The Golgi microtubules regulate single cell durotaxis.


Rong Y(1), Yang W(1), Hao H(2), Wang W(3), Lin S(4), Shi P(1), Huang Y(1), Li B(4), Sun Y(2), Liu Z(3), Wu C(1).
Author information:
(1)Institute of Systems Biomedicine, School of Basic Medical Science, Peking University Health Science Center, Beijing, China.
(2)State Key Laboratory of Membrane Biology, Biomedical Pioneer Innovation Center
(BIOPIC), School of Life Sciences, Peking University, Beijing, China.
(3)The Institute for Advanced Studies, Wuhan University, Wuhan, China.
(4)Applied Mechanics Laboratory, Department of Engineering Mechanics, Institute of Biomechanics and Medical Engineering, Tsinghua University, Beijing, China.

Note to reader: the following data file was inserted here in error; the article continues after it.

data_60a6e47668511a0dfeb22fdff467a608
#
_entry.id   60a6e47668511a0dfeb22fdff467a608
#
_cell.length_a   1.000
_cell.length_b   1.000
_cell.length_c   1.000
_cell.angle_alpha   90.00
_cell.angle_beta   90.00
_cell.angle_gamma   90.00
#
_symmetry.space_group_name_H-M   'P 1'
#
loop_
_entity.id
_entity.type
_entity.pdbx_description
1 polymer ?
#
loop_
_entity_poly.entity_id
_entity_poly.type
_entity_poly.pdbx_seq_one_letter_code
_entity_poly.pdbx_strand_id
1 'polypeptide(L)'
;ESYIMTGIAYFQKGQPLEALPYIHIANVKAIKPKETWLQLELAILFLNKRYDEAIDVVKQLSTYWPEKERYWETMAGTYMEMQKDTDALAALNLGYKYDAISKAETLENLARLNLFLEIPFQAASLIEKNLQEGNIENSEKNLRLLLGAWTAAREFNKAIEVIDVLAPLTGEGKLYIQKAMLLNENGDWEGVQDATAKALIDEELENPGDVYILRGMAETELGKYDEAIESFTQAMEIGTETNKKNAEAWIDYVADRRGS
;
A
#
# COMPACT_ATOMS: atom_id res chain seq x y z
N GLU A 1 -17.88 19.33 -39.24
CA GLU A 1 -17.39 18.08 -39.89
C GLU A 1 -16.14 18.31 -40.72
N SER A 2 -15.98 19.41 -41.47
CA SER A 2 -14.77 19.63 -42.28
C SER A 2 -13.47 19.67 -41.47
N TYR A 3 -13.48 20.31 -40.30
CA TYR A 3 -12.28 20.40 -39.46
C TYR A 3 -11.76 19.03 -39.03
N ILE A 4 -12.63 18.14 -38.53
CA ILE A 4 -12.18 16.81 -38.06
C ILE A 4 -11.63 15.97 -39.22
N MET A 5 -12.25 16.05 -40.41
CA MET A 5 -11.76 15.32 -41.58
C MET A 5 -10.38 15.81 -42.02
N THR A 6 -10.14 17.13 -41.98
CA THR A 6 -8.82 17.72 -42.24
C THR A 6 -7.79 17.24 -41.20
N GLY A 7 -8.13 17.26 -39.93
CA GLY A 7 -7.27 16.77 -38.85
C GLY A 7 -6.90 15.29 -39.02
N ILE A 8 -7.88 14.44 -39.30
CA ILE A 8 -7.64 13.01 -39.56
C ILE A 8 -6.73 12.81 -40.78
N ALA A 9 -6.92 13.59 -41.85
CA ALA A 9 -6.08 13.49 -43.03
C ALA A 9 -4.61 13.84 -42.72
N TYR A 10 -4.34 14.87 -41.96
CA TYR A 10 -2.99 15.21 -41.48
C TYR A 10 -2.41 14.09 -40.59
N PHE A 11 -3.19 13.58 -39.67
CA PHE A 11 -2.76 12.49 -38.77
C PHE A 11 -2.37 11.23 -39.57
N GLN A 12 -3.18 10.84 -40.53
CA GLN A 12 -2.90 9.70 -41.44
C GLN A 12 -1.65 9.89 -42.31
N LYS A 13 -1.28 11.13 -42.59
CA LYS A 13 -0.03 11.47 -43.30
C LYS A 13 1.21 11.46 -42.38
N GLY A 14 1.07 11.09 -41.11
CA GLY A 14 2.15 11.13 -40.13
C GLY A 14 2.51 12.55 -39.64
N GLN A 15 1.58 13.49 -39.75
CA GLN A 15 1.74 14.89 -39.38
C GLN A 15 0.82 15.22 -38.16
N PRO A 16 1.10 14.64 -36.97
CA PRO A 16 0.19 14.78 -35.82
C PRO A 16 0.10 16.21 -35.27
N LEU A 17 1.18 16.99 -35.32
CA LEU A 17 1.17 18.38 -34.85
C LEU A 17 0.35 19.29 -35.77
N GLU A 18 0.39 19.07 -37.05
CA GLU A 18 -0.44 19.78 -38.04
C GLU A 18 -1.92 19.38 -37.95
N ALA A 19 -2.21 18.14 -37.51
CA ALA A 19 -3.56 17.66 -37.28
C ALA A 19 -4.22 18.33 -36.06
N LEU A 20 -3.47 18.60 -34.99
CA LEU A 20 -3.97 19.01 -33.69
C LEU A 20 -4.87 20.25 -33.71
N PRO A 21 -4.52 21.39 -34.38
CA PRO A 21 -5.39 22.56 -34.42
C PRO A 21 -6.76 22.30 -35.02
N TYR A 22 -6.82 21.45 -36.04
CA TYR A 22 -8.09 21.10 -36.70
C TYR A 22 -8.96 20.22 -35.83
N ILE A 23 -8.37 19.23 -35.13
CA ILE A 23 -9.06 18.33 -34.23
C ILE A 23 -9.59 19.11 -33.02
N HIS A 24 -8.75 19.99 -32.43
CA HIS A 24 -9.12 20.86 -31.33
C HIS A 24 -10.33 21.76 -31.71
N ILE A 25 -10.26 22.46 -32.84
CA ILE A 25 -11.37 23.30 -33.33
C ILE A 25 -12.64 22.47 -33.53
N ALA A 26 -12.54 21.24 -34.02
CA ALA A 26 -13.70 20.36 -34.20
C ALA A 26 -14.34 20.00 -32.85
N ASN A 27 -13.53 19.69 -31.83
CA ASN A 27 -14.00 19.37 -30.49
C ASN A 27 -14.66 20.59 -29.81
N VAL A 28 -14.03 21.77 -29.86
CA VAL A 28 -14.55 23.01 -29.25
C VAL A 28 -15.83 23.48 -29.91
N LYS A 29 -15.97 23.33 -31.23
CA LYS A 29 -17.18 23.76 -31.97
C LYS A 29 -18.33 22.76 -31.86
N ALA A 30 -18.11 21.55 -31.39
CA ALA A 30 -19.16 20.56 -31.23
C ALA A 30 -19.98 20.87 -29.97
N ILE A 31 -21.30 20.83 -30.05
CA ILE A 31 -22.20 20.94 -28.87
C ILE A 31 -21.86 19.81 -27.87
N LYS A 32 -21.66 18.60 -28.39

Current understandings on cell motility and directionality rely heavily on accumulated investigations of the adhesion-actin cytoskeleton-actomyosin contractility cycles, while microtubules have been understudied in this context. Durotaxis, the ability of cells to migrate up gradients of substrate stiffness, plays a critical part in development and disease. Here, we identify the pivotal role of Golgi microtubules in durotactic migration of single cells. Using high-throughput analysis of microtubule plus ends/focal adhesion interactions, we uncover that these non-centrosomal microtubules actively impart leading edge focal adhesion (FA) dynamics. Furthermore, we designed a new system where islands of higher stiffness were patterned within RGD peptide coated polyacrylamide gels. We revealed that the positioning of the Golgi apparatus is responsive to external mechanical cues and that the Golgi-nucleus axis aligns with the stiffness gradient in durotaxis. Together, our work unveils the cytoskeletal underpinning for single cell durotaxis. We propose a model in which the Golgi-nucleus axis serves both as a compass and as a steering wheel for durotactic migration, dictating cell directionality through the interaction between non-centrosomal microtubules and the FA dynamics.